Sausage picnic
For lunch, prepare an outdoor picnic. Cook different types of sausages and serve them with vegetables.



(Open card-Christmas in the United States) Print and laminate. Once you have visited the country, hang the card on a garland. Children can use the garland as a reminder of what they have seen throughout their trip.


Merry Christmas in EnglishCard Christmas in the United States
Christmas is a big celebration in the United States. Immigrants who came to the United States brought their different traditions with them. The entire family helps decorate the house. Stockings are hung near the chimney. Greeting cards are displayed on the walls. Popcorn garlands are hung. Tiny candy canes are hung from the branches of the Christmas tree. Children sing Christmas carols in the streets and people offer them small amounts of money. Everyone knows Santa Claus. Although culinary traditions vary from one family to another, eggnog often fills a large glass bowl deposited by the door. This rich drink sometimes contains rum, cinnamon, or nutmeg. It is served to guests in small glass cups.


Activity suggestions for the United States:

Jingle Bells
(Open songs & rhymes-Jingle Bells) Print.

Dashing through the snow
In a one-horse open sleigh
Over the fields we go
Laughing all the way
Bells on bobtails ringSongs and rhymes - Jingle Bells
Making spirits bright
What fun it is to laugh and sing
A sleighing song tonight

Jingle bells, jingle bells
Jingle all the way!
Oh! What fun it is to ride
In a one-horse open sleigh
Jingle bells, jingle bells
Jingle all the way!
Oh! What fun it is to ride

In a one-horse open sleigh

Practice singing this song with your group. They will be able to sing along whenever they hear it playing on the radio.


Popcorn collage
In the United States, people make popcorn garlands. Print simple Christmas coloring pages or designs and have children fill the shapes with popcorn. Cut them out and assemble them to form a garland. Hang it from the ceiling. Variation: You can use flavoured popcorn (caramel, pink, cheese, etc.) to add color. If you prefer, color plain popcorn simply by placing popcorn in Ziploc bags along with food coloring. Shake to coat the popcorn pieces.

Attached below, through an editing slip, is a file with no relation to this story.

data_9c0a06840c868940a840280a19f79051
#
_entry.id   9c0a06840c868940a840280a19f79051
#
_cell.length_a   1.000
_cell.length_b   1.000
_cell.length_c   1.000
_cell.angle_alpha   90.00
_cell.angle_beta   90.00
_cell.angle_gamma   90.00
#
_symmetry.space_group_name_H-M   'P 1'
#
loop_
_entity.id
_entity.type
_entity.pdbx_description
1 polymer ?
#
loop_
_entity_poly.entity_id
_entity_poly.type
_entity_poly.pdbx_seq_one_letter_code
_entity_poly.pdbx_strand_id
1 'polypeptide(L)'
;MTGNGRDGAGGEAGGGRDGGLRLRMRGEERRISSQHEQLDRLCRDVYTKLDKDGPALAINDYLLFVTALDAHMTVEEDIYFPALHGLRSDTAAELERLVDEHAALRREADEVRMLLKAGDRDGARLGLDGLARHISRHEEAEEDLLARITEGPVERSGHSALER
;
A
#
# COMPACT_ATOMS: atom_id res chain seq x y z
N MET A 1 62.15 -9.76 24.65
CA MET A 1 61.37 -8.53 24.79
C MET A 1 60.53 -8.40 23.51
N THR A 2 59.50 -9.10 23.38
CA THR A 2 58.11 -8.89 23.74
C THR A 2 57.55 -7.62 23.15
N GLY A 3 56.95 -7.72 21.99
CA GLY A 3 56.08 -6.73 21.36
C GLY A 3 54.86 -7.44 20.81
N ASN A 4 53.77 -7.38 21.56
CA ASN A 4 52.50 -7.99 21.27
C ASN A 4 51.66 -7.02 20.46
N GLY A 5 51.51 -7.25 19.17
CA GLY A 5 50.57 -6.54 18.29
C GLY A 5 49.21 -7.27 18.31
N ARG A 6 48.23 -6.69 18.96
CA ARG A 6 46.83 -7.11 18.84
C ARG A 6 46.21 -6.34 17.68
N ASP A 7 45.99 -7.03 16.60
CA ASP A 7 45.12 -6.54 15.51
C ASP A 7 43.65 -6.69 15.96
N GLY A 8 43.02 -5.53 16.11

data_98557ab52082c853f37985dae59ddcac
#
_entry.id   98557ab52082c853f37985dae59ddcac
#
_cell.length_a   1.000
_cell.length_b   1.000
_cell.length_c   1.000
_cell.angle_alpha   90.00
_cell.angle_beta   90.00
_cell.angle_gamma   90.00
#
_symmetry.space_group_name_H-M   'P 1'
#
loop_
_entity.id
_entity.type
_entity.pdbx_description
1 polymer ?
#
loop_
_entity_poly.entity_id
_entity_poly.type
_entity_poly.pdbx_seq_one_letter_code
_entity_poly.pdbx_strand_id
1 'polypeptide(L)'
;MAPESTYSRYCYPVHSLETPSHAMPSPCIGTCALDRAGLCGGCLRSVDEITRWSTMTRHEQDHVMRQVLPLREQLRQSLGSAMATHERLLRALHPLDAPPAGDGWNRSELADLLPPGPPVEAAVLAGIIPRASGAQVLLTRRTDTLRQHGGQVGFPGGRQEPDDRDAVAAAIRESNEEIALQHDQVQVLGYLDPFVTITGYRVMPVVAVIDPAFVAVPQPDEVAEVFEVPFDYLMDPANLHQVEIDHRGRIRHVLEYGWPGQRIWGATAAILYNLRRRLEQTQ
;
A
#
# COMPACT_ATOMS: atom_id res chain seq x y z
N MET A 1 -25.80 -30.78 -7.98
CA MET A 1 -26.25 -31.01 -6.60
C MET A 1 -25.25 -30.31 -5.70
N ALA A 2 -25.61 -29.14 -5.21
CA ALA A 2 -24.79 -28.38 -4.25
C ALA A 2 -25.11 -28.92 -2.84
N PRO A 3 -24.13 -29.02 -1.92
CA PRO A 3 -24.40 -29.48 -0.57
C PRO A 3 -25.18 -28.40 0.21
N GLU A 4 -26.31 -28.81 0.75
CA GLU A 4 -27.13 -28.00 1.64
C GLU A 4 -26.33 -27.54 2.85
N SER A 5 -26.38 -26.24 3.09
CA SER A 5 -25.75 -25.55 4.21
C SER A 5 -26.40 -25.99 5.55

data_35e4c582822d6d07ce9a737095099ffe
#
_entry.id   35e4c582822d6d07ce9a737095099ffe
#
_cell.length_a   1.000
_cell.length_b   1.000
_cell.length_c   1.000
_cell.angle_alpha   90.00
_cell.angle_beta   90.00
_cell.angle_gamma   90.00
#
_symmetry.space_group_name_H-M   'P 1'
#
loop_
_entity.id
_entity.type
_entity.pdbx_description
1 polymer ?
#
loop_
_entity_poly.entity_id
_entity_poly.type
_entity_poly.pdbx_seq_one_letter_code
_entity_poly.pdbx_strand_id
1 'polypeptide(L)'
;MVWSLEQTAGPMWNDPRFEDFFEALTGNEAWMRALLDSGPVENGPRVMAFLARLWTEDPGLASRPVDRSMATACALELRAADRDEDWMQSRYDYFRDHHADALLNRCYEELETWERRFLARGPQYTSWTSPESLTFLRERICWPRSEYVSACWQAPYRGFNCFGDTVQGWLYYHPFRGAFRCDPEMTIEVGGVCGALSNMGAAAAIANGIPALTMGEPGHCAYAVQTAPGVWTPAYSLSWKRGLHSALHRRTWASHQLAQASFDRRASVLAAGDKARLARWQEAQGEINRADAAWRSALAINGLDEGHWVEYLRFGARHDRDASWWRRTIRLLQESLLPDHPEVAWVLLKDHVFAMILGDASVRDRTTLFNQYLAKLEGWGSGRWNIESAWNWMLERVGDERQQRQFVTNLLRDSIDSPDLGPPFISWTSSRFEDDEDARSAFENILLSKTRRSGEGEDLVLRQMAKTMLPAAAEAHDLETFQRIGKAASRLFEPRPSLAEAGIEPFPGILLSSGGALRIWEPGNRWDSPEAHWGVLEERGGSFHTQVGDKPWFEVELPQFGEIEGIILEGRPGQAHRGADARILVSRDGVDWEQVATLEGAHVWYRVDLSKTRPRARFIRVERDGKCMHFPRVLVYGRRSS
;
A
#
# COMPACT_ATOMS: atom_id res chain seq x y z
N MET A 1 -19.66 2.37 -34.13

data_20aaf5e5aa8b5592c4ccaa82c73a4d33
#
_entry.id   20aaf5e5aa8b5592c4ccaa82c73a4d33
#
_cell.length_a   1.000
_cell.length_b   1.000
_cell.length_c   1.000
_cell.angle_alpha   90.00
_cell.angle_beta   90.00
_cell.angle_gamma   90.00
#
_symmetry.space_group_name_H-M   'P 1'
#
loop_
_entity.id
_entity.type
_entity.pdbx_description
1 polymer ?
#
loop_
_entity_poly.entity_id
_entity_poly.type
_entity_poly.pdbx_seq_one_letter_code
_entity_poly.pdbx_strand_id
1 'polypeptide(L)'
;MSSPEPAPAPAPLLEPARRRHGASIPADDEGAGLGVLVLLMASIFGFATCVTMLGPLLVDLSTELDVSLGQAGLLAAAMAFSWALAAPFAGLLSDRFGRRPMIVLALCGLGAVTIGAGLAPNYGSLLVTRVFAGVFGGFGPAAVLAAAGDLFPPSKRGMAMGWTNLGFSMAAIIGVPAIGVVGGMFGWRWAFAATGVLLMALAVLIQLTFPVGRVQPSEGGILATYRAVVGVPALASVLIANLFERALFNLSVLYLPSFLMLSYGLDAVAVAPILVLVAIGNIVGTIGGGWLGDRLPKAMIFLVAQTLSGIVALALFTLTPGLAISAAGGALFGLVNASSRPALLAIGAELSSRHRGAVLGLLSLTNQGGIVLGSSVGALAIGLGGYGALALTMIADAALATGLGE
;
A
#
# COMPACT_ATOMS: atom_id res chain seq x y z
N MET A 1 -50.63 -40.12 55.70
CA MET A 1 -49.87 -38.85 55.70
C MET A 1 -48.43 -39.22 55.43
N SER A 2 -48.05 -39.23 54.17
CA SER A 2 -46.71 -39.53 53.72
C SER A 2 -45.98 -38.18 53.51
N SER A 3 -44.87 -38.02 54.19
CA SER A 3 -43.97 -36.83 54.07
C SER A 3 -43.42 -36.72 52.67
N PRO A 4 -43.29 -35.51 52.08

Eggnog recipe
Prepare eggnog with your group and serve it at snack time.



  • 1 cup of milk
  • 2 egg yolks
  • 1 ½ tbsp of sugar (or to taste)
  • Cinnamon, to taste
  • A pinch of ground nutmeg
  • 2 drops of vanilla essence


  1. Combine the milk and egg yolks.
    *It is recommended (but not essential) that you heat the egg-milk mixture to at least 71°C (160°F) and then refrigerate it in several small containers so it cools quickly to avoid the risk of salmonella.
  2. Add sugar and stir to dissolve.
  3. Add cinnamon, nutmeg, and vanilla essence. Mix.
  4. Refrigerate for 2-4 hours for best results.


(Open card-Christmas in Greece) Print and laminate. Once you have visited the country, hang the card on a garland. Children can use the garland as a reminder of what they have seen throughout their trip.


Καλά Χριστούγεννα in GreekCard Christmas in Greece
Santa Claus does not live in this sunny country, but Greek children know St. Basil who distributes gifts and candy to children who were nice throughout the year. There are no stockings hung by the chimney and there are no Christmas trees. For this reason, St. Basil simply leaves gifts near the fireplace or on the table. Traditional Christmas meals include feta cheese, dips, eggplant, etc. In Greece, the cook marks the bread she makes for Christmas by pressing her hand in the dough before baking it. In rural regions, the bread is shaped to look like an animal (cow, sheep, etc.) and one loaf of bread is broken up into pieces and given to the family's animals by the oldest daughter.


Activity suggestions for Greece:

Decorated table
Gifts are deposited on the table in Greece. Cover your table with a large piece of white paper (you may also use a solid plastic tablecloth). Invite children to decorate the perfect tablecloth. You may deposit special gifts on it once they are done.


Greek salad
Prepare a Greek salad with your group. Cut a variety of vegetables (celery, onions, peppers, etc.), feta cubes, black and green olives, etc. Mix everything together and enjoy!


Bread doughCreative-recipe-Sticky-bread-dough

Prepare the following creative recipe with your group. Let children sculpt animal shapes just like Greek children would do with real bread dough. (Open creative recipe-Sticky bread dough) Print.



  • 4 slices of white bread (without crusts)
  • 4 tbsp of white glue
  • 4-6 drops of food coloring


  1. Tear the bread into tiny pieces and deposit them in a bowl.
  2. Add white glue and food coloring.
  3. Mix well.
  4. Knead the dough for 3-4 minutes or until dough is sticky.
  5. Sculpt shapes in the dough and let dry overnight.

**You can roll the dough out on a piece of waxed paper and use cookie cutters to create fun shapes.

**Instead of food coloring, you may use 1 tbsp of strong coffee (prepared) to give your dough an antique look.


Have fun!

The Educatall team